BEIJING, Aug. 16 (Xinhuanet) -- The World Bank said
Tuesday China's economy is expected to grow by 9 percent in 2005, and about 8
percent in 2006.
In its quarterly update on the
country's economy, the China mission of the World Bank said the economic outlook for
China "remains good" in a stable macroeconomic environment and with favorable
"We now project (China's) GDP (gross domestic
product) growth of 9 percent in 2005, and about 8 percent in 2006," the bank
said in the report released in Beijing Tuesday.
The bank based the projection partly on global
economic factors, saying the growth in world economic activity and trade is
projected to slow during the rest of 2005.
"World trade growth is now expected to slow from 12
percent in 2004 to 6.4 percent in 2005, which is likely to affect China's export
China's exports will also be affected "somewhat by
the modest revaluation of the RMB (the Chinese currency)" and the recent
measures designed to discourage exports of "highly energy intensive products"
including the cancellation of rebates to exporters of VAT (value-added tax) on
aluminum and steel, the bank says.
"Domestically, investment growth is expected to ease,
reflecting the moderation in credit growth since the first half of 2004 and the
more recent reduction in profitability and profit growth."
Price pressures are projected to ease. International
raw material prices are generally easing, with the important exception of oil
(energy) prices, according to the report.
Based on past patterns and the World Bank's
international commodity price projections, increases in China's raw materials
prices are expected to decline from 9.6 percent year-on-year in the second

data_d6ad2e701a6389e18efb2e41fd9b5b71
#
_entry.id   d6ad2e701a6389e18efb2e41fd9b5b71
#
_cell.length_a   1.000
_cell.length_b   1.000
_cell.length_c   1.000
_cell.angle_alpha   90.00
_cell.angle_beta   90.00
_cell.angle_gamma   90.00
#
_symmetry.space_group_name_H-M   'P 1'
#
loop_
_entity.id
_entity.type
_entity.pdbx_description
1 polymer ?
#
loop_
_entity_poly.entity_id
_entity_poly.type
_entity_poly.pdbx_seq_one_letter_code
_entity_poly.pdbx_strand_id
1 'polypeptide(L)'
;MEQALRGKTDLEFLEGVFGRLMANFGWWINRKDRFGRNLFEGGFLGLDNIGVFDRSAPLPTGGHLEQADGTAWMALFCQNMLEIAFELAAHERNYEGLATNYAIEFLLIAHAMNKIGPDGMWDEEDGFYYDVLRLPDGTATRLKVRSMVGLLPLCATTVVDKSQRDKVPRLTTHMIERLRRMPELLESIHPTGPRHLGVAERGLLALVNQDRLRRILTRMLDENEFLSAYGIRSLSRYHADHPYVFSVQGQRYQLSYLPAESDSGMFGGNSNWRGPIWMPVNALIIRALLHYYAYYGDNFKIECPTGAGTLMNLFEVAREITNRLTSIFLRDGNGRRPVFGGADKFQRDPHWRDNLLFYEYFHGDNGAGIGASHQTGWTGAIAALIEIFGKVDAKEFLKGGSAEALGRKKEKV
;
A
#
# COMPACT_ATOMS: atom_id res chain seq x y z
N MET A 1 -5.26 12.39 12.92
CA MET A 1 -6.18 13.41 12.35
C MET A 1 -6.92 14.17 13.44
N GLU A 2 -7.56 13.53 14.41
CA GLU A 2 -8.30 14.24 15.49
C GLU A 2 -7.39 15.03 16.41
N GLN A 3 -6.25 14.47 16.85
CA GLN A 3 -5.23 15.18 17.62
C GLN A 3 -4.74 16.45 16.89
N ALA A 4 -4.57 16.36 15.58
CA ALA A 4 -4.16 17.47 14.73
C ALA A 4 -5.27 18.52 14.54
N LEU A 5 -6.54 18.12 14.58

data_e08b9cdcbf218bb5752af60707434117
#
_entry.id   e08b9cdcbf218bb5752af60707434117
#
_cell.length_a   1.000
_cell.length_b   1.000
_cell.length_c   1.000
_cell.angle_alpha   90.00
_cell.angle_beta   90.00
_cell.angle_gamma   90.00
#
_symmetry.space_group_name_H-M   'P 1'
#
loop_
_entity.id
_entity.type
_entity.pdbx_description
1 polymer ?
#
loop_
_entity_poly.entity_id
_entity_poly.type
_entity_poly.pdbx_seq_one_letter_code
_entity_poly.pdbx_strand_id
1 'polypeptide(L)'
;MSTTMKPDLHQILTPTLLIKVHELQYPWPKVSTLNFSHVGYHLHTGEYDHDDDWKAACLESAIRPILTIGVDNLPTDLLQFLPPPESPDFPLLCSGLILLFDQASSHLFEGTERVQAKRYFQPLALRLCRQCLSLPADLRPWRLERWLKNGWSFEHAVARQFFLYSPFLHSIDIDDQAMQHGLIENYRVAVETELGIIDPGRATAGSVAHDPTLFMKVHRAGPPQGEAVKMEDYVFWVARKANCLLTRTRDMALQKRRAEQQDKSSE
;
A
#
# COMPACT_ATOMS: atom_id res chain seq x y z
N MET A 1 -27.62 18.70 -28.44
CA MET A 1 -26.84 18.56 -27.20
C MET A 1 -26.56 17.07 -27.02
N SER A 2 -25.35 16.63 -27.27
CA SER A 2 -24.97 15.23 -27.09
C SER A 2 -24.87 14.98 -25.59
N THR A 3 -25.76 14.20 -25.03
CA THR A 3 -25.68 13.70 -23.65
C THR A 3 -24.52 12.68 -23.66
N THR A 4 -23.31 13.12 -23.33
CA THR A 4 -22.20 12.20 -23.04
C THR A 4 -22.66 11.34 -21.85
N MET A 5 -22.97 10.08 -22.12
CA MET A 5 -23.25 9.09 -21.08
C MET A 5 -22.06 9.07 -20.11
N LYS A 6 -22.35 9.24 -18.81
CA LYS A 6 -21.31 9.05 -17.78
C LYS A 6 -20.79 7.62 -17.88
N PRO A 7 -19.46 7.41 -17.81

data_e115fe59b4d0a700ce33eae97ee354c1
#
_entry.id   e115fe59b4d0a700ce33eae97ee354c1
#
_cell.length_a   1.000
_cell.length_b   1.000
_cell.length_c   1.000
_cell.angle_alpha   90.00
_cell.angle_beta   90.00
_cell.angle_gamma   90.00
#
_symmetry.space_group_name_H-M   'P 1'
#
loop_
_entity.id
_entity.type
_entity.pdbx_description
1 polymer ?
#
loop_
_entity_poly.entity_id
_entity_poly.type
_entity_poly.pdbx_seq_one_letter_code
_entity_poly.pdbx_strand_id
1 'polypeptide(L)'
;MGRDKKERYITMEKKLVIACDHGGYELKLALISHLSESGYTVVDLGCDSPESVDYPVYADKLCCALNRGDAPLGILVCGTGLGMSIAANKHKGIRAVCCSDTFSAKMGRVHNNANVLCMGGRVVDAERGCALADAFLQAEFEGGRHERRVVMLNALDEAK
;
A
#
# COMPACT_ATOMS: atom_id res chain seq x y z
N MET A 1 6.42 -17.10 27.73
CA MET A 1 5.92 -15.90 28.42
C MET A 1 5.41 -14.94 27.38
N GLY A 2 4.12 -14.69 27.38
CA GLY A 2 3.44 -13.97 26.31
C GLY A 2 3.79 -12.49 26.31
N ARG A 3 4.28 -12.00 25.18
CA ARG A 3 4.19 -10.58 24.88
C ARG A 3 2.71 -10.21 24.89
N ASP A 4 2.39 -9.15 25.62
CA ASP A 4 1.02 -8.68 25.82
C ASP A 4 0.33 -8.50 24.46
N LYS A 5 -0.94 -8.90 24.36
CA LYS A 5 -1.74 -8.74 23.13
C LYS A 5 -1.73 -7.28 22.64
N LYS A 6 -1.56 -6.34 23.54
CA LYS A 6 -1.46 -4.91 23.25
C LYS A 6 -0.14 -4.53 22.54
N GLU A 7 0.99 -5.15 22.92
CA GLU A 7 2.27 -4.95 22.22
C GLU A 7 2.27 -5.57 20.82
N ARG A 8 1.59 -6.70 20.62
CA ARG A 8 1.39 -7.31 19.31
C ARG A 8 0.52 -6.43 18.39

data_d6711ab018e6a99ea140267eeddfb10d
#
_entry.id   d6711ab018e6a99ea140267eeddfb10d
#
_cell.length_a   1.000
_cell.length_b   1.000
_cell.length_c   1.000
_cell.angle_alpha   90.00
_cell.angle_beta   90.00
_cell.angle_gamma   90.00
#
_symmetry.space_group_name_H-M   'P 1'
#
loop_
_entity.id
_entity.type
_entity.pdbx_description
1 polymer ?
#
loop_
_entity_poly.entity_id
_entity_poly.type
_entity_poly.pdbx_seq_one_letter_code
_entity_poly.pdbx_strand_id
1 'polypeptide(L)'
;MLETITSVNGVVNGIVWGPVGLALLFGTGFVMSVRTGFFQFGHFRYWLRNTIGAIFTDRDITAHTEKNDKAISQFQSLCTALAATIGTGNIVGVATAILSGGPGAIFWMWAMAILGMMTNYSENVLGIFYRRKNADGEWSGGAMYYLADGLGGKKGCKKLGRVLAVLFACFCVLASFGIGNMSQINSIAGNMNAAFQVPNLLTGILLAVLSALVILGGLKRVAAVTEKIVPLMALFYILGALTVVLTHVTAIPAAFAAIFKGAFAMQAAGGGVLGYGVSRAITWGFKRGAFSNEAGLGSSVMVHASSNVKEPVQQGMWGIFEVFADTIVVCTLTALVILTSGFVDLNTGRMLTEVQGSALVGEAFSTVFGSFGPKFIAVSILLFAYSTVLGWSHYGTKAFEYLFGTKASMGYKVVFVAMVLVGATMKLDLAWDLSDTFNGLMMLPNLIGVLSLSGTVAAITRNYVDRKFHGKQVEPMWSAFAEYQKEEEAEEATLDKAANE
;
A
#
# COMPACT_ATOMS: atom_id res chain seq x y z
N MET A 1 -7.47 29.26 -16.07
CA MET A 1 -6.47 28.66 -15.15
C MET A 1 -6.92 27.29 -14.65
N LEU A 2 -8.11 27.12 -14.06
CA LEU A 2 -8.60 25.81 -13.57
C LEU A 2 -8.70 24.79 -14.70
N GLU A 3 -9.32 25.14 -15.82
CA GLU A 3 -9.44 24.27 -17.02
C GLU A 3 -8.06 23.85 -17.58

quarter to 7.3 percent in the fourth.
In addition, continued rapid productivity increases
in China's manufacturing industry put downward pressure on prices, the report
says, adding that the recent revaluation of the Chinese currency will help ease
imported inflationary pressures somewhat.
According to the bank, China's domestic demand is
slowing down.GDP growth remains high due to a large contribution of external
trade as exports continued to power ahead while imports decelerated
"Net of external demand, the GDP numbers suggest that
a slowdown in domestic demand is under way."
"Slower credit and profit growth, lower FDI (foreign
direct investment) and modest growth in machinery and equipment imports are
pointing to a further slowdown in investment to a more sustainable pace in the
The change in the exchange rate system and the
accompanying revaluation may further slow domestic demand, but the impact on the
trade balance is likely to be limited, the report says.
The bank suggests China's macroeconomic policy makers
should remain alert to the possibility that risks materialize, for now the focus
could be more on the structural issue of rebalancing growth.
The rebalancing would be away from the relatively
volatile export and investment-based growth to more stable consumption-based
growth, it says.
"Measures in social security and shifting government
spending away from investment towards health, education, and social safety could
help increase consumption's share in GDP, policies that would also help in
redressing the surpluses on the current account."
To maintain growth and employment creation as
consumption increases, however, more efficient investment as well as a shift of
investment to services is needed, it says.
"Financial sector reforms, better corporate
governance, and a dividend policy for state enterprises could be measures
towards that goal." Enditem